(The Dexcom G6 family with applicator. Image courtesy of Dexcom, Inc.)
The U.S. Food and Drug Administration (FDA) has approved the Dexcom G6, a continuous glucose monitor (CGM) that removes the need for fingerstick calibration and is the first type of continuous glucose monitoring system allowed to be used as part of an integrated system with other compatible electronic interfaces and medical devices. Such devices include automated insulin dosing systems, insulin pumps, blood glucose meters, and other tools used in diabetes care.
Made by Dexcom, Inc., a California-based technology company that specializes in continuous glucose monitoring systems, the Dexcom G6, which is about the size of a quarter, is worn on the stomach and has a small sensor that the user inserts just beneath the skin by using an auto-applicator. It wirelessly transmits blood sugar readings every five minutes to a small touch screen receiver or to a compatible smart device, such as a smartphone, a smartwatch, or medical device app. It sounds an alarm when the user’s blood sugar is high or too low. The G6 improves on Dexcom’s already popular G5 mobile monitoring system in several ways: it eliminates the need for fingerstick calibration; can be worn for ten days instead of seven; and has a one-touch applicator and low-profile transmitter, acetaminophen-blocking abilities, and a new “Urgent Low Soon” alert.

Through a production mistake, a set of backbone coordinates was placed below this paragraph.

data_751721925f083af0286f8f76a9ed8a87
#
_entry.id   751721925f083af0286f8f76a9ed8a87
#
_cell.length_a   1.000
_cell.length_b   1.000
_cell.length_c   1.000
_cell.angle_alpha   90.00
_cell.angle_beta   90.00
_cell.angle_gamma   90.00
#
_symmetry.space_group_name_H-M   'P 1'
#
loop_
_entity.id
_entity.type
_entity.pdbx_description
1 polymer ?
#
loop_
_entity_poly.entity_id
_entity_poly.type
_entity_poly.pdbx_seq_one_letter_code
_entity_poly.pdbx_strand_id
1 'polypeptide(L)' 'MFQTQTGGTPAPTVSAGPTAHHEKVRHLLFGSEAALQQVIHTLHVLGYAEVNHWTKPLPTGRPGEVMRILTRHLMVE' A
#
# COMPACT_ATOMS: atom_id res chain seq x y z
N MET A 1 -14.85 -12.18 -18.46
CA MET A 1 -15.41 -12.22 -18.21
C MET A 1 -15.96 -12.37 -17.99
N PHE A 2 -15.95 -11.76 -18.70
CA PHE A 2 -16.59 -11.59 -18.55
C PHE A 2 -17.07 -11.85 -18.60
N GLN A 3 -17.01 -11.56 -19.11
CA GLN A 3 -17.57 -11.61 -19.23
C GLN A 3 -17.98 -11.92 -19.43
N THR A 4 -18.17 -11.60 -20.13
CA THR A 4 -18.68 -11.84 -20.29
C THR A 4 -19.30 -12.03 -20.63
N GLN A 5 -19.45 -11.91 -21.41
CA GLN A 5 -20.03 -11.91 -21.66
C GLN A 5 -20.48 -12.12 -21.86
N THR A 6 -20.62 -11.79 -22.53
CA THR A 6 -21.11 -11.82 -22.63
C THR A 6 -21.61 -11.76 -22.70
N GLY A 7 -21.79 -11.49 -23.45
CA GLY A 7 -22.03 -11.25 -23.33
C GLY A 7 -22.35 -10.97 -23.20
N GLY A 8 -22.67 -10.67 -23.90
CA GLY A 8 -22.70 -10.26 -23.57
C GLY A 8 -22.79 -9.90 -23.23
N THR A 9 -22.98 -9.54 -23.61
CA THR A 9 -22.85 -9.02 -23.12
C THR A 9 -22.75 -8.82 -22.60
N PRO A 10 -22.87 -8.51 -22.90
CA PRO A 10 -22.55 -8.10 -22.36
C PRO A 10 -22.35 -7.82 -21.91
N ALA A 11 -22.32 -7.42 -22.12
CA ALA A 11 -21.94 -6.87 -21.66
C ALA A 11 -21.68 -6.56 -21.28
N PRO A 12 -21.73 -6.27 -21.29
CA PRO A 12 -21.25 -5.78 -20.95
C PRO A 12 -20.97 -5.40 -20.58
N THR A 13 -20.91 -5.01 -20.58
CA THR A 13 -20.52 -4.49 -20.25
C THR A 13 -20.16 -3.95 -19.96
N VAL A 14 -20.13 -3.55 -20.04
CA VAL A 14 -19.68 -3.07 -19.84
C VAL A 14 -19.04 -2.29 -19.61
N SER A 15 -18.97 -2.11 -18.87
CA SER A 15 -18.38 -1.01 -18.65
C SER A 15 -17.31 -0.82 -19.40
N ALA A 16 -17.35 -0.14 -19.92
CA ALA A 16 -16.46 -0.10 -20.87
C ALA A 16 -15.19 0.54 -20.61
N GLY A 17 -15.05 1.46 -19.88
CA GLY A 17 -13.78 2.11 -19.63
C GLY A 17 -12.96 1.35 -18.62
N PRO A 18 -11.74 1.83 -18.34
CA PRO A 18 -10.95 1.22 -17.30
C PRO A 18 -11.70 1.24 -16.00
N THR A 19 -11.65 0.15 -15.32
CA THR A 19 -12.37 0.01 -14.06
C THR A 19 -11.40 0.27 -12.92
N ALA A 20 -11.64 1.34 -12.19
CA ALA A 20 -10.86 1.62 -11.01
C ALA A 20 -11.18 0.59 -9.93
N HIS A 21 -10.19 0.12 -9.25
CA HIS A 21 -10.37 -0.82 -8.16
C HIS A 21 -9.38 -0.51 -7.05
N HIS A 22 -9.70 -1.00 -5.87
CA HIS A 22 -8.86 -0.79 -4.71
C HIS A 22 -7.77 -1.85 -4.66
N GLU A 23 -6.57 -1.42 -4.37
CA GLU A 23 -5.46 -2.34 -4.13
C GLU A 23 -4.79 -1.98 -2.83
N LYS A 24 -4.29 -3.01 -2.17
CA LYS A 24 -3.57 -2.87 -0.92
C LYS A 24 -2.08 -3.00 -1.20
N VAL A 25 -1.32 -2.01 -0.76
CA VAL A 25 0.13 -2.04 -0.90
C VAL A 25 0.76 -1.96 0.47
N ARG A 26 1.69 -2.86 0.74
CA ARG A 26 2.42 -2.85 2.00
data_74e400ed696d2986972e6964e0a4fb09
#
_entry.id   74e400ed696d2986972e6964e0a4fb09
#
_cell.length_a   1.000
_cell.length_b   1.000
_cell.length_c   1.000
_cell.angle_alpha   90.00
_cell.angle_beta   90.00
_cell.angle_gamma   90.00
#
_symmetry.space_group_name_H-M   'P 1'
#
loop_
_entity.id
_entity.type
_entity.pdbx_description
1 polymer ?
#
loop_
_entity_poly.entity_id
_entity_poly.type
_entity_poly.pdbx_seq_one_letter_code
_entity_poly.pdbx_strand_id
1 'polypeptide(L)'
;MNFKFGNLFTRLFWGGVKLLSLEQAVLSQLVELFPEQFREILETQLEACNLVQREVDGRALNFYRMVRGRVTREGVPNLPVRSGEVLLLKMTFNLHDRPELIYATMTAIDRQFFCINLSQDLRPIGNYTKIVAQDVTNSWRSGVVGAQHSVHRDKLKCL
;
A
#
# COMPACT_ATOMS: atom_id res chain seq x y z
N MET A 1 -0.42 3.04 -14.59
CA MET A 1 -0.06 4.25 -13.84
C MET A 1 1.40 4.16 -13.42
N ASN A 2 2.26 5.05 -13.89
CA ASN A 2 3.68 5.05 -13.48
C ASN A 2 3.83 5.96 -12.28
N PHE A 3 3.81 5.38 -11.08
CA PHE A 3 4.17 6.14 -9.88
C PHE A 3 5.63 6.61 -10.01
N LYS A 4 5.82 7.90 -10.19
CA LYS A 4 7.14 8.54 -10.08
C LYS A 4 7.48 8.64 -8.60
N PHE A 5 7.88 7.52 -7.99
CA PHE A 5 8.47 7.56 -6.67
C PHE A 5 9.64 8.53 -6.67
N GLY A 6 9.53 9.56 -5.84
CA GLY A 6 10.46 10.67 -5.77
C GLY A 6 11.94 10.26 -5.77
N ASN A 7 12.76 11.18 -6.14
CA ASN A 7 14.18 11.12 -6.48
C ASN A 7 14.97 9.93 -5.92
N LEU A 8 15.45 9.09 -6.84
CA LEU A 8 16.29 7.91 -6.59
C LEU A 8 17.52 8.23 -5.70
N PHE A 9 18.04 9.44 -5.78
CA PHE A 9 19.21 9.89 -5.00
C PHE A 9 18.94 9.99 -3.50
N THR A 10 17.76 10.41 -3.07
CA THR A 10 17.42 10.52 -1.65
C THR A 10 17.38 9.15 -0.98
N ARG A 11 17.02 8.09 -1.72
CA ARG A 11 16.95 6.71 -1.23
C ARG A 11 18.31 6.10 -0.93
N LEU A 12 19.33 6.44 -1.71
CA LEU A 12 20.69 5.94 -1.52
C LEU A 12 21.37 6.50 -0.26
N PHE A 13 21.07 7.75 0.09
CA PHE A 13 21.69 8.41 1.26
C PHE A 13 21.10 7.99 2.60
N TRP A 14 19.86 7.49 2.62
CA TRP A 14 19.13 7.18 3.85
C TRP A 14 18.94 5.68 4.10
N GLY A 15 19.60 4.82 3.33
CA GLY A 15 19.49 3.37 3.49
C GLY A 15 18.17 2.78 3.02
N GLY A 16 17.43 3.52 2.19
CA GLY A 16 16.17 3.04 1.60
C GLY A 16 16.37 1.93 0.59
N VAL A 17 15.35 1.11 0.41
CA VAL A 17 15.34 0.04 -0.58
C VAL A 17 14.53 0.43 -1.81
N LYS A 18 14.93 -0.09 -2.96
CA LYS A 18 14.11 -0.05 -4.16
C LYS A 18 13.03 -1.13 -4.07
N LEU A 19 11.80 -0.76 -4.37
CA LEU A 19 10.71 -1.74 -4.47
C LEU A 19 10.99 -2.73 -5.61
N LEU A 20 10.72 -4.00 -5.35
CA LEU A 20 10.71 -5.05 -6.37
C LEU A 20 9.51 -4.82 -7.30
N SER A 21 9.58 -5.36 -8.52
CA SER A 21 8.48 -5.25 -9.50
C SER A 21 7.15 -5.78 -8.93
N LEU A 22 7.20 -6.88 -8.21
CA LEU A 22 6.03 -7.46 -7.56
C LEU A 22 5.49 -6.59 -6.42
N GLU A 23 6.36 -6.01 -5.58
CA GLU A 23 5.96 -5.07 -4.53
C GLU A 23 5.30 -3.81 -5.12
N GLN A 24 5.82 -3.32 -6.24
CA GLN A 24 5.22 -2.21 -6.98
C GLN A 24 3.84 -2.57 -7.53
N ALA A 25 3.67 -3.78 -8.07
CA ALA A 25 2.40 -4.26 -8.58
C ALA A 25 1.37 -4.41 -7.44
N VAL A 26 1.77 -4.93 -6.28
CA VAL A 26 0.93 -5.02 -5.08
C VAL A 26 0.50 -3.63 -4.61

The FDA endorsement was based on two clinical studies involving 324 adults and children with diabetes. The G6 was approved for adults and for children as young as two. According to Donald St. Pierre, acting director of the Office of In Vitro Diagnostics and Radiological Health in the FDA’s Center for Devices and Radiological Health, “The ability of this device to work with different types of compatible devices gives patients the flexibility to tailor their diabetes management tools to best meet personal preferences.” According to the manufacturer, most insurance plans cover the Dexcom G6.
Want to learn more about CGM? Watch our video, “Continuous Glucose Monitoring,” and read “Sensing the Big Picture With Continuous Glucose Monitoring.”